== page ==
King said that despite numerous significant environmental impacts, and despite the fact that the Waterfront Project is advanced in planning and discretionary approvals, no environmental impact report (EIR) has yet been planned under the California Environmental Quality Act (CEQA), and that an EIR must be prepared before the project proceeds further.

The Waterfront Project is a “some 32,000-square foot commercial development plus some 292 residential units, consuming a large public parking lot and requiring variances and Local Coastal Program (LCP) amendments,” King said.

King states in his letter that “in general, we believe the true usage and potential impact of any changes to parking in the area is not sufficiently addressed through the parking counts in the study, including how recreational boaters access and use the beach; what their needs are; how they use the area and how changes will affect the future use and access of the beach.

“We feel the study inaccurately portrays the parking needs and usage of our members based on three key areas — assumptions made on typical days and times to be used for parking counts; determination of lots included in the Mothers Beach Activity Area; and reliance on the study purely on numerical parking counts without any context on beach usage and access,” said King.

King said that typical usage by club members who are heavy users of this recreation area differs considerably from the study’s definition of “typical” as described by the study in parking counts taken during “typical weekday and weekend times.”

Parking counts in the study were taken at 10 a.m., 1 p.m., 4 p.m. and 8 p.m. King said that picking a few days to study parking and extrapolating through the whole year is inadequate to determine parking usage, especially in light of the existing adjacent lots which were not counted in the totals. He added that stakeholders who are the actual daily users were never interviewed to determine if the times and dates were adequate to capture the parking usage.

“Several lots were used to determine the total inventory of available parking spaces to be included in the Mothers Beach Activity Area. These lots are aggregated into the Mothers Beach Activity Area which may be in the general area of Mothers Beach, but each serves very distinct purposes including different user needs, and need to be looked at independently,” King said.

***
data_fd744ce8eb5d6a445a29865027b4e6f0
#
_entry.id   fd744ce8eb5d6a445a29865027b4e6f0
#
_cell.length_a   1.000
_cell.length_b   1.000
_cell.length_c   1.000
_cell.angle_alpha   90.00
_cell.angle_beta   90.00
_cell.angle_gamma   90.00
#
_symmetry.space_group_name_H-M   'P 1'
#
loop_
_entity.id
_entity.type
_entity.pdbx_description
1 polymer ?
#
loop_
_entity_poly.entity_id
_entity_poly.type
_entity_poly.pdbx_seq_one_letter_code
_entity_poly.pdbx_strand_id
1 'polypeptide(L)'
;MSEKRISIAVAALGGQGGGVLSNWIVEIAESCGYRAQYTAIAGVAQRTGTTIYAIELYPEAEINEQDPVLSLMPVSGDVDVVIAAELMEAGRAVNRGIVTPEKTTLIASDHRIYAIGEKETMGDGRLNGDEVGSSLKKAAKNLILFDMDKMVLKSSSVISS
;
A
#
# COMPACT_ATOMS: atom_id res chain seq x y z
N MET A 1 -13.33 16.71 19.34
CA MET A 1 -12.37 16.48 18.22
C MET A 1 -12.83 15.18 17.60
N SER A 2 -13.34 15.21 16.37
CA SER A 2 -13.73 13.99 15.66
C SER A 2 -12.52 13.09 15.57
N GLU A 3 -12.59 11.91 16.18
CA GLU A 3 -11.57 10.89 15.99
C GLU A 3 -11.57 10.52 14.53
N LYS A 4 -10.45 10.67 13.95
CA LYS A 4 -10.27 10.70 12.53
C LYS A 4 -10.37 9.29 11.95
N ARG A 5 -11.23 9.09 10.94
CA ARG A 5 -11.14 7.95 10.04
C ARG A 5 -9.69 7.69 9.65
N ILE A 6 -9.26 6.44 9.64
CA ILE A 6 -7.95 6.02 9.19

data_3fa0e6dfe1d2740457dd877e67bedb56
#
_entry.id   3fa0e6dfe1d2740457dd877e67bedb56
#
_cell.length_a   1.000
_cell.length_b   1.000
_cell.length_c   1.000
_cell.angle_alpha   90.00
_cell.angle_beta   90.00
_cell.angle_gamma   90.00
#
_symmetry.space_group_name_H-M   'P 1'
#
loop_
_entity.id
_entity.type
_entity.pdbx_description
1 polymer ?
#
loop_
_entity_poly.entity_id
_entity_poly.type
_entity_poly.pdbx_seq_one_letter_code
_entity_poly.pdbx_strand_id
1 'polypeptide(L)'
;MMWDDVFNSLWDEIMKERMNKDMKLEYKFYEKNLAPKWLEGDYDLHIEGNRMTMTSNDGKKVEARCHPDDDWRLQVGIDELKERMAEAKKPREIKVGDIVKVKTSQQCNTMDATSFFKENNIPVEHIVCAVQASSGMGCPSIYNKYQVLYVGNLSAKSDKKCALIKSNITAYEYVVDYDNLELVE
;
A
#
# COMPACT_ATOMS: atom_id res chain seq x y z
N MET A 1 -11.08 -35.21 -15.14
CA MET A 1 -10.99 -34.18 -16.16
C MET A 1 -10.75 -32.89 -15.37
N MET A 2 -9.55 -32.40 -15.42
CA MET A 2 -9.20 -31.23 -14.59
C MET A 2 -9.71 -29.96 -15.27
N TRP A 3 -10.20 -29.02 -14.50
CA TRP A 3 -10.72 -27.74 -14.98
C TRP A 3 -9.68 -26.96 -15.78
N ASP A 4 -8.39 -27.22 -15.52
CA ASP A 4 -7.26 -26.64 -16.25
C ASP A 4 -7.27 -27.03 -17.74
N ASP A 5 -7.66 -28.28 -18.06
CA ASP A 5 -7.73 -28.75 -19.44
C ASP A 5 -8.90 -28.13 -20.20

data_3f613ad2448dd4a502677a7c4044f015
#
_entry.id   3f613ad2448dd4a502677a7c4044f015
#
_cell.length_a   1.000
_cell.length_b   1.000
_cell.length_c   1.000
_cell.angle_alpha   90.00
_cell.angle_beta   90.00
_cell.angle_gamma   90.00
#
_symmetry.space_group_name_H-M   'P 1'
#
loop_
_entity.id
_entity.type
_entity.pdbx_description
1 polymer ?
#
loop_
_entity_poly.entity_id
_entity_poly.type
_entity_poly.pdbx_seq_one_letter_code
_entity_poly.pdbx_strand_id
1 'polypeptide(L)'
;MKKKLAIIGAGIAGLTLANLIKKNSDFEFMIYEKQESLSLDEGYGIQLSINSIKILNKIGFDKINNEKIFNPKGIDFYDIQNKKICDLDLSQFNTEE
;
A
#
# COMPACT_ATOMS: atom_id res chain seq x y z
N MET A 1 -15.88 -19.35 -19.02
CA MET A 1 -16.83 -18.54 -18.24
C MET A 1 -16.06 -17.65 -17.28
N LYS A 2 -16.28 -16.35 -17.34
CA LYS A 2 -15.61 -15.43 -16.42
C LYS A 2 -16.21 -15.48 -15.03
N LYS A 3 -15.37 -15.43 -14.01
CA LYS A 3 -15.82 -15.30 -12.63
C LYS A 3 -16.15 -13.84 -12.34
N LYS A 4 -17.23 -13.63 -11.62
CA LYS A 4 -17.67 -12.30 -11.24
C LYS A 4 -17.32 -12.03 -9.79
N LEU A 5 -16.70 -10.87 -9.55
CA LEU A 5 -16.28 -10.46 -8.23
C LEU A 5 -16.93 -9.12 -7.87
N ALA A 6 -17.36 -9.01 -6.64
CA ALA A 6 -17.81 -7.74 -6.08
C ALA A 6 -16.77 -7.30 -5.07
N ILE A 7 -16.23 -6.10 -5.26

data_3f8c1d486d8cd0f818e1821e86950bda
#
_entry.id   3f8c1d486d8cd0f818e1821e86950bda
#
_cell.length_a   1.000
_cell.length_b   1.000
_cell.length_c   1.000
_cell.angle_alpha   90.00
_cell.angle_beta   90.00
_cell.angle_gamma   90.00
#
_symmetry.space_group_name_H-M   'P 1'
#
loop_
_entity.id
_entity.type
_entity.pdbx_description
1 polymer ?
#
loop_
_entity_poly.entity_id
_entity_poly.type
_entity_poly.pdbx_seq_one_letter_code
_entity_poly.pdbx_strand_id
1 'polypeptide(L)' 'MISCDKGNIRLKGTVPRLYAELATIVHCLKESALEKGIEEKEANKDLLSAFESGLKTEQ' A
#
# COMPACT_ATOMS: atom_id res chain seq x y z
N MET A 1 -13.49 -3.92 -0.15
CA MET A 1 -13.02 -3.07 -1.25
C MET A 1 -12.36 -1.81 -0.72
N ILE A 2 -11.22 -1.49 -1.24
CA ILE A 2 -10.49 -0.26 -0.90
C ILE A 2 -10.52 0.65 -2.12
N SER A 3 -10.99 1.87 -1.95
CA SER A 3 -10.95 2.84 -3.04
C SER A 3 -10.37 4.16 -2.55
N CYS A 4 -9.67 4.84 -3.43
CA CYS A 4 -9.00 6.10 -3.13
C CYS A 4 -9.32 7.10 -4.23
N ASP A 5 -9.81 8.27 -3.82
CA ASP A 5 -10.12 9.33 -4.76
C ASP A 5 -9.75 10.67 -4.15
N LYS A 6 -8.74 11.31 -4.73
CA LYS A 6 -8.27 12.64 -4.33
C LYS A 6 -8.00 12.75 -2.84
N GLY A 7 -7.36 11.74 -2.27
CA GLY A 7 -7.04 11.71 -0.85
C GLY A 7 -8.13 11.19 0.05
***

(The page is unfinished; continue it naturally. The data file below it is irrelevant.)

“Therefore, the total inventory for the area is very inflated, and does not address specific user group needs and access. This is especially important since all these lots are in the process of or proposed to be developed.”

“It should be noted that the study makes a note in Appendix A2 that Mothers Beach activity area public parking demand also includes parking demand associated with kayakers and other recreational users parking in Organic Panificio and Casa Escobar parking lots.

“This note is listed in all parking surveys, which took place in 2005-2007. Since the county was only recently made aware that recreational boaters utilized that parking, this statement is suspect, and calls into question the veracity of the study. There is no real data regarding the actual usage of recreational boater parking patterns,” King said.

The certified LCP specifically states that “no public parking lots are permitted to be converted to uses other than for public parking purposes,” stated King in his conclusion.

During public comment, speakers said that planning for up to 2030 is too short a period since existing leases will extend farther into the future, and that 2060 might be more appropriate.

David Barish of the group We ARE Marina del Rey said all of the parking in the Marina needs to be looked at on a spreadsheet — public, private and commercial — to evaluate the use and to see how much is needed.

He said county officials have stated they want to use some of the parking lots for possible development, and that each space is worth $170,000 based on numbers from the American Planning Association regarding square footage.

Another speaker said a public meeting on the subject should be required to enable the public to fully participate on such an important subject.

Santos Kreimann, director of the Beaches and Harbors department, said the county is not requesting action by the Design Control Board but is seeking input from the public.

Kreimann said that the report and documentation by the county had already begun before he became director. He said he and county staff would review all of the comments by the public and include them in an appendix to the report.

He estimated that the process would take 30 to 60 days to complete and said the revisions would be brought back to the Design Control Board and also presented to the Small Craft Harbor Commission.

The report is available on the Beaches and Harbors Web site at